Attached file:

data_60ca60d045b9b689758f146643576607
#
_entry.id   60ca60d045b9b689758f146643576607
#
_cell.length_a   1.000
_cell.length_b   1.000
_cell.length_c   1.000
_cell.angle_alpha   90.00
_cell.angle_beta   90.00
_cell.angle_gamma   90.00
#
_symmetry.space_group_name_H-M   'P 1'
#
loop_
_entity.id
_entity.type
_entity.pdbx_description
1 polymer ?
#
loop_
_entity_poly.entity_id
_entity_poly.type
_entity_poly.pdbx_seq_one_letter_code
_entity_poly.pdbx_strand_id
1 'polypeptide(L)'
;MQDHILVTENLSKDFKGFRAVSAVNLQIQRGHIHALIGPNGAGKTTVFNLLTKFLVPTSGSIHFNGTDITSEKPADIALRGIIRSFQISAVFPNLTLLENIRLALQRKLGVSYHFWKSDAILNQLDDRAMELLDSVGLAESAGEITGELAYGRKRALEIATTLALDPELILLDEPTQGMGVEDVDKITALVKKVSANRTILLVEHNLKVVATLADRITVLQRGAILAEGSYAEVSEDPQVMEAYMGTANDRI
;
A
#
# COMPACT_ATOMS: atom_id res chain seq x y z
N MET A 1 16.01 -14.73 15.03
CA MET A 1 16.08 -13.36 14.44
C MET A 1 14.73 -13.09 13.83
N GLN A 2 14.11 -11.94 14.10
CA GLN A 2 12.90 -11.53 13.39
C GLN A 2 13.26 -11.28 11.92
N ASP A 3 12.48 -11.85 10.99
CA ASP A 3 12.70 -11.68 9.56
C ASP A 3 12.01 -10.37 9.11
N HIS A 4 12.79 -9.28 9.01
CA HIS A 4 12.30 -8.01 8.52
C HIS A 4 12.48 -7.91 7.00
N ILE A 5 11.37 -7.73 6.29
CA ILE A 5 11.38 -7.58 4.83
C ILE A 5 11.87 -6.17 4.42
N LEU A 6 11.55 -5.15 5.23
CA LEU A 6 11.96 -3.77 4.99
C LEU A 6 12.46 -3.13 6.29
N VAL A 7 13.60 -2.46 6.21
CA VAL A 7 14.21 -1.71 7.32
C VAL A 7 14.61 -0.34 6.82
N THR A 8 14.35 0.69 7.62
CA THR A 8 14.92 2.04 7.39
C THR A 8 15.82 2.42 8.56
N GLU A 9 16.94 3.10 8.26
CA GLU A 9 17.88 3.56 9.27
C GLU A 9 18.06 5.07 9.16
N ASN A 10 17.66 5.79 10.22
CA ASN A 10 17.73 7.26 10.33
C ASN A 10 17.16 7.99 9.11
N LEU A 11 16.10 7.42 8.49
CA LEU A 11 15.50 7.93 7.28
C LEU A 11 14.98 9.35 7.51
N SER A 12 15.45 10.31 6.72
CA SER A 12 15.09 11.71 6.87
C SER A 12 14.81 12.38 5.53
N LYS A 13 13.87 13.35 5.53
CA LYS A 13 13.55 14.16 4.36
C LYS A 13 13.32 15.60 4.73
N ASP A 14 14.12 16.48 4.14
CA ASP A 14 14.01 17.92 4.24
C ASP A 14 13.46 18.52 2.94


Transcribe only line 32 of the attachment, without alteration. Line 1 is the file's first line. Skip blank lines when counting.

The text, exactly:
CA MET A 1 16.08 -13.36 14.44